^{s}.25. The load coil localization unit according to means for determining whether the multi-section transmission line is substantially symmetric; and means for determining the length of at least one cable section utilizing a load coil localization method for symmetric lines, responsive to a determination that the multi-section transmission line is substantially symmetric. 26. The load coil localization unit according to computing a first estimate {circumflex over (d)} _{tolSYM }of a total line length of the multi-section transmission line utilizing a load coil localization method for symmetric lines;deriving a second estimate {circumflex over (d)} _{tol}, independent of the first estimate, of the total line length of the multi-section transmission line;comparing the first and second line-length estimates; and determining that the multi-section transmission line is substantially symmetric when an absolute difference between the first and second line-length estimates is below a predetermined threshold value E. Description This application claims the benefit of U.S. Provisional Application No. 61/138,694 filed Dec. 12, 2008 and entitled, “Method for Detecting and Locating Load Coils,” the contents of which are incorporated by reference herein. NOT APPLICABLE NOT APPLICABLE The present invention relates in general to the field of transmission line analysis and more particularly to a method and localization unit for locating one or more load coils within a transmission line. Many copper-access network operators still have a considerable amount of customers subscribing only for telephony, i.e., plain old telephone service (POTS). Consequently, there is a great interest in estimating the suitability of twisted-pair copper lines for broadband services, provided by state-of-the-art digital subscriber line (DSL) technologies such as ADSL2+ and VDSL2. Common impairments that hinder or reduce the full potential of broadband access over these lines are, for example, crosstalk ingress due to line impedance imbalance, bridged-taps, and load coils. By far, the most severe impairment of these is the load coils, which are found on numerous lines in some countries. A load coil is an inductive device that works like an impedance-matching transformer. Telecom operators used to install load coils in order to provide telephony to customers located far from the Central Office (CO). However, while the load coil reduces line attenuation at voice frequencies, it also drastically increases the attenuation at higher frequencies utilized by broadband services. Thus, the load coils must be removed before the line can be deployed for broadband services using the higher frequencies. The operator has few options to pre-qualify the lines before investing in, and installing, broadband equipment. Essentially the options involve sending a technician into the field to conduct (expensive) manual testing, or to estimate the transmission line capacity from, for example, a database. Estimation is often not possible because in many cases the original lines were installed decades ago, and various kinds of modifications have been made throughout the years. Thus, databases of the access lines are often non-existent or inaccurate. Hence, a more attractive option for the operator is to employ automated one-port measurements from the CO, referred to as single-ended line testing (SELT). The existing POTS transceivers have been designed to monitor and diagnose the narrow voice-band (0-4 kHz) by measuring elementary parameters such as DC/AC voltage and the resistance/capacitance at frequency zero between the wires of the line and between each wire and ground. These types of traditional measurements normally require metallic access to the line, which is commonly provided by expensive bypass-relays. Still, a large number of POTS transceivers are unable to detect and locate load coils. Moreover, conventional DSL modems, with a built-in SELT function, are not designed to detect the load coils since the access to the lower voice frequencies is normally blocked by the splitter filter, required by the co-existence of POTS and DSL transmission. Pre-qualification with DSL modems typically fails to distinguish the load coil from a cable-break or the far-end line termination. Consequently, there is a substantial benefit in performing these measurements via the already installed (narrow band) transceivers carrying POTS, i.e. via the telephone line cards. There are several prior art methods oriented towards the detection of load coils. U.S. Pat. No. 4,620,068, U.S. Pat. No. 5,404,388, and U.S. Pat. No. 6,668,041 all describe methods that determine whether a line is equipped with load coil(s), i.e., whether a line is loaded or not, by detecting characteristics in the magnitude or the phase of the measured line. However, localization of the load coil(s) is not addressed. In a co-assigned PCT Patent Application WO 2007/072191 filed on Dec. 20, 2006 and entitled, “Load Coil Detection and Localization”, both load coil detection and localization are considered. The contents of this application are incorporated by reference herein. However, in cases where the transmission line is not symmetric, the methods and devices disclosed in this application may fail to provide a sufficiently accurate load coil localization. In the article entitled, “Automated Loaded Transmission-Line Testing Using Pattern Recognition Techniques”by William T. Bisignani, published in A problem with prior art methods for load coil localization, therefore, is that they may be impractical or fail to provide accurate enough results in case of asymmetrically loaded transmission lines. A reliable and practical method for load coil localization is desirable since operators may be interested in removing the load coil(s) so that the transmission lines can support a DSL service. Without a reliable and practical load coil localization method, the removal of load coils may be a cumbersome and expensive operation. Thus, an object of the present invention is to provide alternative methods and arrangements for load coil localization that allow for localization of load coils even if the transmission line is asymmetric. A first embodiment of the present invention provides a method of localizing load coils within a multi-section transmission line between two endpoints. A section of the transmission line is either a load coil or a cable section of a specific cable type. The method includes performing a measurement of a Single-Ended Line Testing (SELT) parameter at one of the two endpoints, wherein the measurement provides a measurement of the characteristics of the transmission line at a number of frequencies; and generating a model of the multi-section transmission line, wherein the model is utilized to obtain an approximation of the measured SELT parameter. The model is based on a parameter vector e including parameters describing the transmission properties of each section, and the length of a plurality of individual cable sections as unknown independent parameters. The method also includes determining the length of one or several cable sections to thereby localize one or several load coils within the multi-section transmission line. This length determination is performed by substantially minimizing a criterion function that represents a deviation between the measurement of the SELT parameter and the approximation of the SELT parameter obtained from the model. A second embodiment of the present invention provides a load coil localization unit for localizing load coils within a multi-section transmission line between two endpoints. A section of the transmission line is either a load coil or a cable section of a specific cable type. The load coil localization unit includes an input unit for receiving a measurement of a SELT parameter at one of the two endpoints. This measurement provides a measurement of the characteristics of the transmission line at a number of frequencies. The load coil localization unit also includes a model generator for generating a model of the multi-section transmission line utilized to obtain an approximation of the measured SELT parameter. The model is based on a parameter vector θ including parameters describing the transmission properties of each section, and the length of a plurality of individual cable sections as unknown independent parameters. The load coil localization unit also includes a processing unit for determining the length of one or several cable sections to thereby localize one or several load coils within the multi-section transmission line. The processing unit performs this length determination by substantially minimizing a criterion function that represents a deviation between the measurement of the SELT parameter and the approximation of the SELT parameter obtained from the model. An advantage of the present invention is that it can be implemented in existing telecommunications equipment without changing the hardware. Embodiments may be implemented in existing POTS and/or DSL transceivers without changing their hardware. An alternative is to implement the invention in a network management system that receives measurements on the transmission line from already existing transceivers. Thus implementation of the present invention may be achieved by a simple update of existing POTS and/or DSL networks. Another advantage of the present invention is that it does not rely on an assumption of line symmetry for accurate performance. Thus, the present invention allows for accurate localization of load coils in case of asymmetric transmission lines as well as symmetric transmission lines. Many transmission lines that previously were symmetric are now asymmetric due to reconfigurations involving, for example, moving of a Central Office or removal of a load coil. Furthermore, the present invention is not restricted to a set of pre-determined and calibrated reference lines as in some prior art methods. Hence embodiments of the present invention are suited and robust for load coil localization of the transmission lines found in the copper access networks of today and provide an attractive alternative to manual in-field testing. Further advantages and features of embodiments of the present invention will become apparent when reading the following detailed description in conjunction with the drawings. In the following section, the invention will be described with reference to exemplary embodiments illustrated in the figures, in which: The present invention will now be described more fully hereinafter with reference to the accompanying drawings, in which preferred embodiments of the invention are shown. This invention may, however, be embodied in many different forms and should not be construed as limited to the embodiments set forth herein; rather, these embodiments are provided so that this disclosure will be thorough and complete, and will fully convey the scope of the invention to those skilled in the art. In the drawings, like reference signs refer to like elements. Referring to The transmission lines Historically, the load coils For the POTS band frequencies the input impedance of the symmetrically loaded line in In The load coil localization method according to an exemplary embodiment uses model-based optimization. The asymmetric transmission line The load coil localization method according to the exemplary embodiment generates a model of the multi-section transmission line for approximating a SELT parameter. The model is based on a parameter vector Furthermore, the lengths of a plurality of individual cable sections d This method is more complex than the method disclosed in the above mentioned co-assigned PCT patent application WO 2007/072191, but is more general and able to provide accurate load coil localization for both asymmetrically and symmetrically loaded transmission lines. There are however several ways of reducing the complexity of the method as will become apparent from the detailed description of an example of a preferred embodiment of the present invention. According to this exemplary embodiment, the measure SELT parameter is a line input impedance Z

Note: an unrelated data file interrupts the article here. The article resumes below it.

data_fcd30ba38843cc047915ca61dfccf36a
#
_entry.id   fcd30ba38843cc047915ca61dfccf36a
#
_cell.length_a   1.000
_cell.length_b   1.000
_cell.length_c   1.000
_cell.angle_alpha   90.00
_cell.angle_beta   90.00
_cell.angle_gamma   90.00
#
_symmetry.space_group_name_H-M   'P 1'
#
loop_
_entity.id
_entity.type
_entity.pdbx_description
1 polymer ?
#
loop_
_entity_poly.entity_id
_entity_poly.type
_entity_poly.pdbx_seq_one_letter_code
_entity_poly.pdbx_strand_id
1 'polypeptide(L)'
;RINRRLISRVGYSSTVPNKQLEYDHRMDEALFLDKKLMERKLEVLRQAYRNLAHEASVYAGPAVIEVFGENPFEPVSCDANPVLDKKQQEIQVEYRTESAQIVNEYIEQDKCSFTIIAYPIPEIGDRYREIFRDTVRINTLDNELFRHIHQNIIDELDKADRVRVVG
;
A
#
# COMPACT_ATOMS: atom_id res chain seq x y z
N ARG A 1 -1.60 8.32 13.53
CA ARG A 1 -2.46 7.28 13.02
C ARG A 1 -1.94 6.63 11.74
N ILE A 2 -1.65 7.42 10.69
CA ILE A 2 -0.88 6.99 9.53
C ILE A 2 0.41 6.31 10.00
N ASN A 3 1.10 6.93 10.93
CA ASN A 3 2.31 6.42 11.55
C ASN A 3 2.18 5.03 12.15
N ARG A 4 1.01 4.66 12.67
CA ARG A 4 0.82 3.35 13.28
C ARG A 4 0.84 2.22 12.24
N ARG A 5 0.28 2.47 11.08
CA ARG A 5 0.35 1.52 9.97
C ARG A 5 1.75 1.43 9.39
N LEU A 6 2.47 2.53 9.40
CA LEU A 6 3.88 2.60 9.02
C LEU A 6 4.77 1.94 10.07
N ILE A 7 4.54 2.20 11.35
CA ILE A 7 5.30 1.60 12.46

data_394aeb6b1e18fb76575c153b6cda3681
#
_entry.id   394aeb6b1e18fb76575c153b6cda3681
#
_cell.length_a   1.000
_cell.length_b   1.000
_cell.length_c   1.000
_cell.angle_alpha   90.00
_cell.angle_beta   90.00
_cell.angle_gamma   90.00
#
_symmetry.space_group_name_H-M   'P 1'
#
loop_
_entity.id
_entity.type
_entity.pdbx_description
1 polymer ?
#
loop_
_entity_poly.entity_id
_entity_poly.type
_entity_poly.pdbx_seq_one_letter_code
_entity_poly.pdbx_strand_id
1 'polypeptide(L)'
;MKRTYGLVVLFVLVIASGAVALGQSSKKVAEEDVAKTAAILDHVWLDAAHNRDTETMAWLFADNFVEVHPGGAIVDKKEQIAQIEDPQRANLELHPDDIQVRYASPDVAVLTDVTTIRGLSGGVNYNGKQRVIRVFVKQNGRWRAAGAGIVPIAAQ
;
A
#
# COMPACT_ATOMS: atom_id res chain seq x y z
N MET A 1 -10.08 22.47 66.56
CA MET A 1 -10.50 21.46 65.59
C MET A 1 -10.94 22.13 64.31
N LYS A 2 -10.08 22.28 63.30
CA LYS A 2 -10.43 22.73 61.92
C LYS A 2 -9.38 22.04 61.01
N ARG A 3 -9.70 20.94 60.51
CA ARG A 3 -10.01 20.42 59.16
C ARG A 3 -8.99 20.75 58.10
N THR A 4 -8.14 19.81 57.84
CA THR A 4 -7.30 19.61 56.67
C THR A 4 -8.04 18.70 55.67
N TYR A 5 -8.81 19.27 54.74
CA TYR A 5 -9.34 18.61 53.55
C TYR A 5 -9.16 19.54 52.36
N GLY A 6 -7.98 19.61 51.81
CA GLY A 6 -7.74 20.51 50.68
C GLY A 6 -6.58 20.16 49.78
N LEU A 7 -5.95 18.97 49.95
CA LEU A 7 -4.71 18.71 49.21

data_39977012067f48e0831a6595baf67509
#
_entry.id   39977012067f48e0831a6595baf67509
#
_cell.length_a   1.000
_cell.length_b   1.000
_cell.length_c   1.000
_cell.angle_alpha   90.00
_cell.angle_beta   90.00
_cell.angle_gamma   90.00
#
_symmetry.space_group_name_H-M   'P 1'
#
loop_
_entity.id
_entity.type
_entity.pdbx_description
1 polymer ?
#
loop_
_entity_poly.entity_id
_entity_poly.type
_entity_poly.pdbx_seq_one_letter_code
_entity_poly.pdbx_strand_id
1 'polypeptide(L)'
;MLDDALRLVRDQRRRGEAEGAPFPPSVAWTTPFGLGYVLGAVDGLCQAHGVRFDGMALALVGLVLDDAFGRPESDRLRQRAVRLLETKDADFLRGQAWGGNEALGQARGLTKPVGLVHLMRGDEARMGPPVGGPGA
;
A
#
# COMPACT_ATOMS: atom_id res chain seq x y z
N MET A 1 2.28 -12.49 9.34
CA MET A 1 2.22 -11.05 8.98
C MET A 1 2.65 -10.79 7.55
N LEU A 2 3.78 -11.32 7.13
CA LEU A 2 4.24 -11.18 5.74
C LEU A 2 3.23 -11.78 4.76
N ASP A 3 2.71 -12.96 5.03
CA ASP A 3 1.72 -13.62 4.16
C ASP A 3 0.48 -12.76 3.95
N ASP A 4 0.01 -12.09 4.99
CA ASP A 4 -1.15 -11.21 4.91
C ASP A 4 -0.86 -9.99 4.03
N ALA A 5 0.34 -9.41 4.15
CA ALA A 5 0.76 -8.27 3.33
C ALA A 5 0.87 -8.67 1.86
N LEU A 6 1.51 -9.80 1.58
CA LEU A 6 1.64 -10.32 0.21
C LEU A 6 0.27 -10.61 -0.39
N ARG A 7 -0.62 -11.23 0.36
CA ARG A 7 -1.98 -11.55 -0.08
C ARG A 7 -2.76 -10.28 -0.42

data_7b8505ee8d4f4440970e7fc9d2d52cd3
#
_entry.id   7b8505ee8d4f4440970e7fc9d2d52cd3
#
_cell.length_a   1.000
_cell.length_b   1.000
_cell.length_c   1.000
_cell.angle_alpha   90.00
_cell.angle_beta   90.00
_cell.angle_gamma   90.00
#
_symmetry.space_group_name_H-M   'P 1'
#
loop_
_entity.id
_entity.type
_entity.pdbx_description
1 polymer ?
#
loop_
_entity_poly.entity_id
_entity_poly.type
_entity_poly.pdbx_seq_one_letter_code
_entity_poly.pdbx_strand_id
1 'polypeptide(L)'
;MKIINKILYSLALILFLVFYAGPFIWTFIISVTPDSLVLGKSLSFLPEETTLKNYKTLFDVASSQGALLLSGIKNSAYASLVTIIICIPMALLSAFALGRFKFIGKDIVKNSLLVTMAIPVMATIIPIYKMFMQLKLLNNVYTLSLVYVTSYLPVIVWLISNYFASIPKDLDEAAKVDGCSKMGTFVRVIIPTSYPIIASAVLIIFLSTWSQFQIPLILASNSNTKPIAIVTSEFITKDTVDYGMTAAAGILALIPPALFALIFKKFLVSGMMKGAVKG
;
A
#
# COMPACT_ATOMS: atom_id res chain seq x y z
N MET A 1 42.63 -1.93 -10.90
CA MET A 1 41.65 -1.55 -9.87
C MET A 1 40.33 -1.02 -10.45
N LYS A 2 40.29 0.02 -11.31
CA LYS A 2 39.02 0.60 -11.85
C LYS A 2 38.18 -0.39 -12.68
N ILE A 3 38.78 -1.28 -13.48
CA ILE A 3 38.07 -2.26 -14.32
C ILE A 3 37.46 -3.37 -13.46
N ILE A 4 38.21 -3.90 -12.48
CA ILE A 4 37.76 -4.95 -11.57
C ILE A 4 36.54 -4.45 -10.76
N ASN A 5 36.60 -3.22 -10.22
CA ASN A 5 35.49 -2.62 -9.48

where thigh is the highest frequency considered; flow is the lowest frequency considered; and p is an integer greater than zero, i.e. p=1, 2, 3, . . . . For the special case where p=